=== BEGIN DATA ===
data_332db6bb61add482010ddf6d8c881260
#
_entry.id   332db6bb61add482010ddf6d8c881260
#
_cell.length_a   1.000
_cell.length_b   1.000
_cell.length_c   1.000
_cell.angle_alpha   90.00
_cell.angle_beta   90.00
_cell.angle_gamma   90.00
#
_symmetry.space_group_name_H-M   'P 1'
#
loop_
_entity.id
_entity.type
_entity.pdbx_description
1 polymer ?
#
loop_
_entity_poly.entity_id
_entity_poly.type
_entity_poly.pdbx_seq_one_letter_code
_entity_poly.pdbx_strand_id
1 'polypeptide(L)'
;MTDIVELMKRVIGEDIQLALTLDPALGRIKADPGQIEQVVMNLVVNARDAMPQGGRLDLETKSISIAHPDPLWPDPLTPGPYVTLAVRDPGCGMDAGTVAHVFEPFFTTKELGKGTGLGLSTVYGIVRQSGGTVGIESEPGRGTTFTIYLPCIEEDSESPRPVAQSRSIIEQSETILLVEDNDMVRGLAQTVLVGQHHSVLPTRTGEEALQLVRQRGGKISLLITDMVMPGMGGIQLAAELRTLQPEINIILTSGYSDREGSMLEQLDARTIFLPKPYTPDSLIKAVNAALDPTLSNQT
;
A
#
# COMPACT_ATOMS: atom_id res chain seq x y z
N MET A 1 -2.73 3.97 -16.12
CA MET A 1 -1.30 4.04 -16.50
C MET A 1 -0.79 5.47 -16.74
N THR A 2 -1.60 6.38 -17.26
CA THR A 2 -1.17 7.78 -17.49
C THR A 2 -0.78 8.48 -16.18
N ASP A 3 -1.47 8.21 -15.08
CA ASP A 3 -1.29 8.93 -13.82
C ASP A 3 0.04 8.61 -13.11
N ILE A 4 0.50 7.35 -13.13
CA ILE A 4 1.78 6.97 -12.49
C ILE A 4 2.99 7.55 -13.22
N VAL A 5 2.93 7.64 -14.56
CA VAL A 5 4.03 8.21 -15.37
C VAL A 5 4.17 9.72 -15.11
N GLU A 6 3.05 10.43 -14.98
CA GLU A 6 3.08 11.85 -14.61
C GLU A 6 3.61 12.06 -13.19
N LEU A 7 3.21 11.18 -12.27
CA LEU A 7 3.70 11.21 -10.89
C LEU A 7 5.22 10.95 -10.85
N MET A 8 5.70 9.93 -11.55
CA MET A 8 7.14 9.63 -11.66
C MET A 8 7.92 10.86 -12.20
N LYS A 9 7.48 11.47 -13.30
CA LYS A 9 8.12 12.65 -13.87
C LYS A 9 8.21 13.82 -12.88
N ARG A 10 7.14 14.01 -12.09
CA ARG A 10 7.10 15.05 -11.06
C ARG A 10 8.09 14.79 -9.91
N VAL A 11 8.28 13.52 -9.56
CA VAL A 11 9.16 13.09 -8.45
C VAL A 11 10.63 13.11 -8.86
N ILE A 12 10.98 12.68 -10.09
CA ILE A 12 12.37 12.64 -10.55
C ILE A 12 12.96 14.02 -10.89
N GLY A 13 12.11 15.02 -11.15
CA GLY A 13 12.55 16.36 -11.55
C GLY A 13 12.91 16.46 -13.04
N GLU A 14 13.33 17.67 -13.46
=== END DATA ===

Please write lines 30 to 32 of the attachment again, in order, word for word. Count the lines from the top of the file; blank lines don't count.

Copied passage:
# COMPACT_ATOMS: atom_id res chain seq x y z
N MET A 1 -2.73 3.97 -16.12
CA MET A 1 -1.30 4.04 -16.50